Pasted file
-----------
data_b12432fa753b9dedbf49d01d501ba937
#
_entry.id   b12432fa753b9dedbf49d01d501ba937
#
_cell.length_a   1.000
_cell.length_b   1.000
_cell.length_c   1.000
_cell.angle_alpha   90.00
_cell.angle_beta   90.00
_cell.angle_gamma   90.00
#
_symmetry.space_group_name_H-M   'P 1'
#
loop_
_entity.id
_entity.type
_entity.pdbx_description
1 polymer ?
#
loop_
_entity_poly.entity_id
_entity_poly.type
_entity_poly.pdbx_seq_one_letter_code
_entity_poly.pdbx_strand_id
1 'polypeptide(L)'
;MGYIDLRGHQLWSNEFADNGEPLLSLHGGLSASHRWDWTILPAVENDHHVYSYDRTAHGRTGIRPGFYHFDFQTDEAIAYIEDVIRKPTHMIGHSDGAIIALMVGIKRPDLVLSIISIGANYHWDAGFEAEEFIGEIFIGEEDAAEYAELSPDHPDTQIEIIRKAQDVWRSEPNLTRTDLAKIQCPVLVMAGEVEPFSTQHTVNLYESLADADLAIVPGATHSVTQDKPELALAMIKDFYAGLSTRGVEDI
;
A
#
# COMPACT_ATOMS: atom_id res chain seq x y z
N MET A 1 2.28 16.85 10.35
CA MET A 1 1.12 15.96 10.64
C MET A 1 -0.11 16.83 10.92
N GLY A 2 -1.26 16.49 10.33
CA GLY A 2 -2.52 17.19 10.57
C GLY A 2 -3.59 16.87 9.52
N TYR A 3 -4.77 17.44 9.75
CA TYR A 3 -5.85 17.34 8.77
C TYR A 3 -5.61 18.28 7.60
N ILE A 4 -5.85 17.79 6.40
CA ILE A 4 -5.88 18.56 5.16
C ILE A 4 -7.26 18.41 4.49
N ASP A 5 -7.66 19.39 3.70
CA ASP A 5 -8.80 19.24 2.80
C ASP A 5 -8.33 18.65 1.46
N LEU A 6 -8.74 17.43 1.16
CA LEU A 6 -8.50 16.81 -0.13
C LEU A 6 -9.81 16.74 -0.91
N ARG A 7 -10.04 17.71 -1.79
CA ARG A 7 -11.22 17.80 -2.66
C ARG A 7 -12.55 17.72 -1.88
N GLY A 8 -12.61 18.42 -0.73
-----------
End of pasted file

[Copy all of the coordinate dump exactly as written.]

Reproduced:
data_b12432fa753b9dedbf49d01d501ba937
#
_entry.id   b12432fa753b9dedbf49d01d501ba937
#
_cell.length_a   1.000
_cell.length_b   1.000
_cell.length_c   1.000
_cell.angle_alpha   90.00
_cell.angle_beta   90.00
_cell.angle_gamma   90.00
#
_symmetry.space_group_name_H-M   'P 1'
#
loop_
_entity.id
_entity.type
_entity.pdbx_description
1 polymer ?
#
loop_
_entity_poly.entity_id
_entity_poly.type
_entity_poly.pdbx_seq_one_letter_code
_entity_poly.pdbx_strand_id
1 'polypeptide(L)'
;MGYIDLRGHQLWSNEFADNGEPLLSLHGGLSASHRWDWTILPAVENDHHVYSYDRTAHGRTGIRPGFYHFDFQTDEAIAYIEDVIRKPTHMIGHSDGAIIALMVGIKRPDLVLSIISIGANYHWDAGFEAEEFIGEIFIGEEDAAEYAELSPDHPDTQIEIIRKAQDVWRSEPNLTRTDLAKIQCPVLVMAGEVEPFSTQHTVNLYESLADADLAIVPGATHSVTQDKPELALAMIKDFYAGLSTRGVEDI
;
A
#
# COMPACT_ATOMS: atom_id res chain seq x y z
N MET A 1 2.28 16.85 10.35
CA MET A 1 1.12 15.96 10.64
C MET A 1 -0.11 16.83 10.92
N GLY A 2 -1.26 16.49 10.33
CA GLY A 2 -2.52 17.19 10.57
C GLY A 2 -3.59 16.87 9.52
N TYR A 3 -4.77 17.44 9.75
CA TYR A 3 -5.85 17.34 8.77
C TYR A 3 -5.61 18.28 7.60
N ILE A 4 -5.85 17.79 6.40
CA ILE A 4 -5.88 18.56 5.16
C ILE A 4 -7.26 18.41 4.49
N ASP A 5 -7.66 19.39 3.70
CA ASP A 5 -8.80 19.24 2.80
C ASP A 5 -8.33 18.65 1.46
N LEU A 6 -8.74 17.43 1.16
CA LEU A 6 -8.50 16.81 -0.13
C LEU A 6 -9.81 16.74 -0.91
N ARG A 7 -10.04 17.71 -1.79
CA ARG A 7 -11.22 17.80 -2.66
C ARG A 7 -12.55 17.72 -1.88
N GLY A 8 -12.61 18.42 -0.73